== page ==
Three Rules for Better Engagement Between Pharma and Health Care Professionals
Dear Doctor, are you available to have a video call next Tuesday at 12:30?
As normal as this question sounds, it represents an immense transformation in the way the pharmaceutical industry has responded to Covid-19.
Gone are the days where you have five representatives waiting in the hallway for an hour, patiently trying to speak to a key opinion leader for two minutes, hoping all the time that the doctor’s harried nurse won’t spirit him or her away for administrative work or critical patient care.
Pharmaceutical representatives can now wait in the comfort of their own home, have a soothing cup of tea in their hands and be ready for an eloquent discussion on disease pathology, drug mechanisms and patient management issues with the doctor. As ideal as this scenario sounds, to make this a credible reality there are a few elements that need to be in place:
1. Content development and adaptation is critical
Recently, our client invited us to join a virtual meeting with a leading gynecologist, to understand specific digital transformation initiatives that she would like to see in a patient support program. On the day of the meeting, the gynecologist had performed an emergency procedure just before speaking with us. She was on her mobile phone and when our client presented relevant data-points for her to consider for the new service, the content specifically required a laptop to be viewed properly. We could see the exhausted doctor, still in scrubs, squinting to understand what the content was all about.
Doctors are humans just like us. As we continue to participate in more remote engagements with doctors, it becomes critical for us to understand the reality of their lives. A doctor jumping from the operating room to a patient appointment is likely to be on her phone and unable (or unwilling) to engage with a detailed presentation. We must strive to understand how content is going to be viewed, delivered and understood, especially under time-pressured and sensitive circumstances.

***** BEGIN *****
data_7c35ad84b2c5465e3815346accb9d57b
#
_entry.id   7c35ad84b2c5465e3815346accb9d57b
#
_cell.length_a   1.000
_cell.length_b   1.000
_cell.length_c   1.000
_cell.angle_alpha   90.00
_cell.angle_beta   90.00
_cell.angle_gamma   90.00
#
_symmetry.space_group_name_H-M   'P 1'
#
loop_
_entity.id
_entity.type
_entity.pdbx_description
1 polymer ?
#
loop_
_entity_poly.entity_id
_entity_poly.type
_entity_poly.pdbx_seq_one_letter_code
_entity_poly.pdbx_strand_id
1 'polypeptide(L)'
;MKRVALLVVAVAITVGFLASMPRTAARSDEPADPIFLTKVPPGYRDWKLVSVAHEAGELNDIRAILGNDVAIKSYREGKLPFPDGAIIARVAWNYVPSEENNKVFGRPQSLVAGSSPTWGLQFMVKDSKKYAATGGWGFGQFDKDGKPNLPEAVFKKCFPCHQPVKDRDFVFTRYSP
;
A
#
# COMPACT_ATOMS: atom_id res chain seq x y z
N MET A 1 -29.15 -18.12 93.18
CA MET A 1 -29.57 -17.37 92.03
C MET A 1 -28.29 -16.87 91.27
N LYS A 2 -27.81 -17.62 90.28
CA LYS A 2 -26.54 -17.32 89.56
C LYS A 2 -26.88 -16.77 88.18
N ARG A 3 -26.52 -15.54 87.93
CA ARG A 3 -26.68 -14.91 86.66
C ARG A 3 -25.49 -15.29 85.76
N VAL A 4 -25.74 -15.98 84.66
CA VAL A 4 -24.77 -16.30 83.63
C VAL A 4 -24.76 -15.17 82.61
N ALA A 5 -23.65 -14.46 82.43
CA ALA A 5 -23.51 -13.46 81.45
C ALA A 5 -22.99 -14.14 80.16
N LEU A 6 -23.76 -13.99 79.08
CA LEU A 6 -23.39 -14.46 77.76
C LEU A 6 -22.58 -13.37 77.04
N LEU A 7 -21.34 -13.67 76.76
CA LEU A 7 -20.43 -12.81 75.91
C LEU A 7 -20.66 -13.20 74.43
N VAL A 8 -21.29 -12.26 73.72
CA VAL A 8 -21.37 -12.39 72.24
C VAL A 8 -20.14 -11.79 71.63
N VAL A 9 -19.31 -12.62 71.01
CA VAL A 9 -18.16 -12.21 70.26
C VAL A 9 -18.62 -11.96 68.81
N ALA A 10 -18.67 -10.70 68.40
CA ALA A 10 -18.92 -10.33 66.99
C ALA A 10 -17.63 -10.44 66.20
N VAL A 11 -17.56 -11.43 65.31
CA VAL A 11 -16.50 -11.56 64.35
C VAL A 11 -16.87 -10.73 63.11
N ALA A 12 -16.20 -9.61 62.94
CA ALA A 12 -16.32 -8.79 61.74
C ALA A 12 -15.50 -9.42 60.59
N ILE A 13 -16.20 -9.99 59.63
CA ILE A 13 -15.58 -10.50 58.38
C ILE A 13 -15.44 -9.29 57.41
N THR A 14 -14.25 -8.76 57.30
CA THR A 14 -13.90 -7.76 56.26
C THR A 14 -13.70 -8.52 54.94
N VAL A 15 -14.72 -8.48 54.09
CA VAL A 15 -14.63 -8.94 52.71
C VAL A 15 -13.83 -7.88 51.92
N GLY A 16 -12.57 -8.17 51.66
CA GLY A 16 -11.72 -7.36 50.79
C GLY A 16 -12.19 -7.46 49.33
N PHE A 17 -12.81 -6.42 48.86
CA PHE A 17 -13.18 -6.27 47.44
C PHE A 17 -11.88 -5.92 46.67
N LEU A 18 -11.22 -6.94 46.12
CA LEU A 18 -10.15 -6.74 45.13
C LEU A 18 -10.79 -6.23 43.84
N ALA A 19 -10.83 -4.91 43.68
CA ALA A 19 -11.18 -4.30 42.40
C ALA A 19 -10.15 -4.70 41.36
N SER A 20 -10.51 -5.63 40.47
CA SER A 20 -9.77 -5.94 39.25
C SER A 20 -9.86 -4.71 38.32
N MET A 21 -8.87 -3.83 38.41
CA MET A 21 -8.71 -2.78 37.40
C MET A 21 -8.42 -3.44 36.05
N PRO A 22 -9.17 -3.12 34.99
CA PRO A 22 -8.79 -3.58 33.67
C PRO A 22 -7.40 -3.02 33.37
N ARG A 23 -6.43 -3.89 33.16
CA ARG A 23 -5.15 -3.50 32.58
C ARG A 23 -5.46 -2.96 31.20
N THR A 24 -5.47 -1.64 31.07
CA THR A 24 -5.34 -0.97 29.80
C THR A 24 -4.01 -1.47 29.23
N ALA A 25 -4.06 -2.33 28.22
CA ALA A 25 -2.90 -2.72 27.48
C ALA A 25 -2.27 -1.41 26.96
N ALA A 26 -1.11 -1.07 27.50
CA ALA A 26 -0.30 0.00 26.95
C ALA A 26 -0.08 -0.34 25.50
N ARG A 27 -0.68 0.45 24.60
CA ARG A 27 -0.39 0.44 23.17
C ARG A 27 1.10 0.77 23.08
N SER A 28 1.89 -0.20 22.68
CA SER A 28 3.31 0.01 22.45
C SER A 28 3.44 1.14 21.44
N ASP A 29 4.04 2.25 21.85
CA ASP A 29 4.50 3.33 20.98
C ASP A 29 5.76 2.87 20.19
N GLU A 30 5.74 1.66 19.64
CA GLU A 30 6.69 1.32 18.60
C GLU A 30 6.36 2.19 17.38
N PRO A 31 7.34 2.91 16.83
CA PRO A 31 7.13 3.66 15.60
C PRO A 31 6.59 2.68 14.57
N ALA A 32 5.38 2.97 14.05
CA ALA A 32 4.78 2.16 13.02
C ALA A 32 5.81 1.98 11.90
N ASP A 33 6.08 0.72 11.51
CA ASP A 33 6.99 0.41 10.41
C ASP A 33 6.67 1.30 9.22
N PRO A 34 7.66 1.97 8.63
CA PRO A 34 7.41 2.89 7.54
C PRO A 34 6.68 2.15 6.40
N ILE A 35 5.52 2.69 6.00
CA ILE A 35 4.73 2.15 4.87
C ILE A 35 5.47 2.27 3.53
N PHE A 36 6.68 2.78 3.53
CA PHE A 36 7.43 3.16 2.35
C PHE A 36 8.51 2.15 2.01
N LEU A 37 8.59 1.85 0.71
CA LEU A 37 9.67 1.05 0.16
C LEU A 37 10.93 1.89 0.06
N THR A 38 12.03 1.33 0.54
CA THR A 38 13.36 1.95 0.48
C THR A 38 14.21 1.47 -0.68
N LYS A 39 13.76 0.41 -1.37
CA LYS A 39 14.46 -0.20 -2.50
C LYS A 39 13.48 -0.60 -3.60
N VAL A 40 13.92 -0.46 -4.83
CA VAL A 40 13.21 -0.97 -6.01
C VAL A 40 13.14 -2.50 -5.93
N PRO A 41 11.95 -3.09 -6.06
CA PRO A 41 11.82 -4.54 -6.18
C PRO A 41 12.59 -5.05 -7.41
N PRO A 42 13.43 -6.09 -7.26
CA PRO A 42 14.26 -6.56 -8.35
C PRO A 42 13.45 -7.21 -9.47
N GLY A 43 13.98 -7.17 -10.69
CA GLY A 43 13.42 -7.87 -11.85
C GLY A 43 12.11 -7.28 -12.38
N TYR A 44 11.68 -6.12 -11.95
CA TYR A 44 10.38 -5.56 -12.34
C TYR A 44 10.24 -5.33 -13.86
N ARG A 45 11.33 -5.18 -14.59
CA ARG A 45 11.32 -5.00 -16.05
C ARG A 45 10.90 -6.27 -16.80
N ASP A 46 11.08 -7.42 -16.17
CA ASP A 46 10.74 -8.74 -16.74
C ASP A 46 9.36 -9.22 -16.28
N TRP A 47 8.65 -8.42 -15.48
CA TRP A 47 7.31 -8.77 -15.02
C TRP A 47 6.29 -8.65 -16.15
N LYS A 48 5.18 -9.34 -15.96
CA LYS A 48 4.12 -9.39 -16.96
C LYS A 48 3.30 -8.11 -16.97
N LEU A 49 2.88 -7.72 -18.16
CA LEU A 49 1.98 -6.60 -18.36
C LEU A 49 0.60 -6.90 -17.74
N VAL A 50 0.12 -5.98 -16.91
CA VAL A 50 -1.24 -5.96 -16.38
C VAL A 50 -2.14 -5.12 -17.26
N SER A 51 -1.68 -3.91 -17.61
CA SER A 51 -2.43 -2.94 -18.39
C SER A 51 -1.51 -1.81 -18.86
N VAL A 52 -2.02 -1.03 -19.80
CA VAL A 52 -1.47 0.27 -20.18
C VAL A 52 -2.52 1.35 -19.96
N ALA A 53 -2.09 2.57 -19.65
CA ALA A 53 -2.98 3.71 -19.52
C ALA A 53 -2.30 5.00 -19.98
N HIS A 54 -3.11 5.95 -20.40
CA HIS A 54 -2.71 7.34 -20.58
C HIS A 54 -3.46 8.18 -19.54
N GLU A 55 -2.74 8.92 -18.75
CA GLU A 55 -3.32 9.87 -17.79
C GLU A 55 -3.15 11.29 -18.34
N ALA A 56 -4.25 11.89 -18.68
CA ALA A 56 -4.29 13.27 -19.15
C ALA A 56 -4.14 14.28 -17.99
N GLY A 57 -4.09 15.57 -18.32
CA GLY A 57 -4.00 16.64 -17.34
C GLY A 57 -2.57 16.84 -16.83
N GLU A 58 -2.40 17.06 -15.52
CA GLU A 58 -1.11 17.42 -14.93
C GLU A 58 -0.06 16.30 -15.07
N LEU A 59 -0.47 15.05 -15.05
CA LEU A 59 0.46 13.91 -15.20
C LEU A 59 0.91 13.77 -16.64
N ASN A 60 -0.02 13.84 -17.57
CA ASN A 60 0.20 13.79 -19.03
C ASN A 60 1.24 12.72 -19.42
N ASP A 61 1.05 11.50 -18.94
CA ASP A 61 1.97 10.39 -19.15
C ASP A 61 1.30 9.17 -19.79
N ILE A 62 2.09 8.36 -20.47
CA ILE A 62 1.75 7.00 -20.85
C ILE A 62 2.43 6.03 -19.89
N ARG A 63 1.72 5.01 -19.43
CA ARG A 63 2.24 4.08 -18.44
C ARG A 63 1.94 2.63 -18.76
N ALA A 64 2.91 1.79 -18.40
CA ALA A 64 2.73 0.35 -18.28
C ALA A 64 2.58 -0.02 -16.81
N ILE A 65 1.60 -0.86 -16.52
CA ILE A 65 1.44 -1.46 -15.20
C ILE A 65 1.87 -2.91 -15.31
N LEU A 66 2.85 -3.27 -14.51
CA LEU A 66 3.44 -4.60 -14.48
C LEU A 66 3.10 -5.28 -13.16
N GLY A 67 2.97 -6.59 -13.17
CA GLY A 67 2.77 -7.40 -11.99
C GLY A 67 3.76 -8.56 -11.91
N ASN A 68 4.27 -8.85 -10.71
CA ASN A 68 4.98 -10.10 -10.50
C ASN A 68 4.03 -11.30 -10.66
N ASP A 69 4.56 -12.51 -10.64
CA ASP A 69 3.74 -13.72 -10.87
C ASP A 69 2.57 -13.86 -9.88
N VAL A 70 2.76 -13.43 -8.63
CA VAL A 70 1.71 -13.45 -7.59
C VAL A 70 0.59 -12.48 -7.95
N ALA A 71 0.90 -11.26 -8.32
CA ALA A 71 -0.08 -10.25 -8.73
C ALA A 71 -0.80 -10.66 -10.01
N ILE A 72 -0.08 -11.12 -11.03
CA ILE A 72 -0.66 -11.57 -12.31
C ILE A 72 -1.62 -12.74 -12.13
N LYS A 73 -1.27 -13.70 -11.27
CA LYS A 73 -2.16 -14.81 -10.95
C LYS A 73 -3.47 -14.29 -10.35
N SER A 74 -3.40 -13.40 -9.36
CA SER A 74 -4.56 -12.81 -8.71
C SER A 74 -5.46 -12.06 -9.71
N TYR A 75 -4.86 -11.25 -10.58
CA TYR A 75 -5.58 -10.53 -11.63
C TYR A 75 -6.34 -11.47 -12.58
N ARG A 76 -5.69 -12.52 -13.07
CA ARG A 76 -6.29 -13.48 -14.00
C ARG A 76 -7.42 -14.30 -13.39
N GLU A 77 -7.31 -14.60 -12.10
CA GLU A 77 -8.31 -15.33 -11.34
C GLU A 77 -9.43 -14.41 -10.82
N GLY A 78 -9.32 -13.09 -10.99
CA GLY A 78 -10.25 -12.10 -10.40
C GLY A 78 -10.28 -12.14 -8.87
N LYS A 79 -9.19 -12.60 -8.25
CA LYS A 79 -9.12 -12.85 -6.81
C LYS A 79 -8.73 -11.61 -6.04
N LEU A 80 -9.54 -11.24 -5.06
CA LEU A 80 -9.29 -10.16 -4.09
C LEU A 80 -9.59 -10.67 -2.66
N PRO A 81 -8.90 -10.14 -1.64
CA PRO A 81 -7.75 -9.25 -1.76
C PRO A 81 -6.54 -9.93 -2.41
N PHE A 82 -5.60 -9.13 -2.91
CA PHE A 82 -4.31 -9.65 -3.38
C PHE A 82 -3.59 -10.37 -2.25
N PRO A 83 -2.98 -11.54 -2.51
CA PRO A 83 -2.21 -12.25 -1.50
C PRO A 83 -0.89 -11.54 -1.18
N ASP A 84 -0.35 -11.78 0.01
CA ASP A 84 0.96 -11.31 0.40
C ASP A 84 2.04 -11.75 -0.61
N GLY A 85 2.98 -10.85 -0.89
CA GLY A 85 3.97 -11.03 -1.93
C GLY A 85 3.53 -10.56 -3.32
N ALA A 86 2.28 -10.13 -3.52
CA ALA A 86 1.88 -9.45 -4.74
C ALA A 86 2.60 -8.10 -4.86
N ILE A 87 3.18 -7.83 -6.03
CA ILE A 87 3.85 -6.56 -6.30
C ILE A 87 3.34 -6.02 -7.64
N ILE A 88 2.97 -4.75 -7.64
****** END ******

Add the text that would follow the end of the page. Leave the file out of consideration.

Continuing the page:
2. Only the well-prepared will succeed
Remote engagements can sieve out the best and worst of the pharmaceutical commercial force. Pre-COVID, during short face-to-face interactions, some representatives would have repeated the same brand messages multiple times to a doctor to ensure high brand recall. That doesn’t make sense anymore. Telling the doctor the same thing over and over again, is a quick way to get frozen out.
In order for the doctor to remain continually interested in the company’s value offering, the representative needs to offer diversity in their discussion topics, especially ones that are relevant to the doctor’s current medical practice and prove that he or she can be a strong educational partner for collaboration. For this to happen, the company should establish an up-to-date and regular digital training program.
This training should focus on multiple narratives, customized to different health care professional personas and cognizant of how the interaction will proceed. A client recently shared that one way of helping their sales force improve in remote engagements was to bring in a local radio personality who offered tips on active listening and voice modulation. This enabled the sales force to reimagine how they could structure, enhance and deliver relevant conversations remotely to their doctors.
3. Understanding the doctor is key
Doctors’ lives are changing. Take the case of a Mumbai doctor who started reducing his in-clinic office hours and instead increased his participation in virtual consultations. The doctor could not socialize or travel much due to the lockdown and is now home in the evenings. Pharmaceutical representatives need to be aware of the doctors’ new schedules and appreciate that they’re experiencing higher eye-fatigue than before. At the same time, doctors have started to have more “me time” available for them in the evenings.
When sales representatives share these insights, the digital and marketing teams can build and weave interactive content across multiple channels. This reinforces that the company is ready to provide 24/7 support.
Remote health care professional (HCP) engagements have ushered in a new era to the pharmaceutical industry. By leveraging software as a service (SaaS) platforms that allows us to develop better HCP segmentation plans, supporting the right targeting of content across the customer journeys, and providing an intuitive way of understanding and learning from critical insights and engagement results, we will be able to learn, improve, and optimize our remote engagements. This will in turn enable us to stay true to our core purpose of delivering the best healthcare outcomes for our community.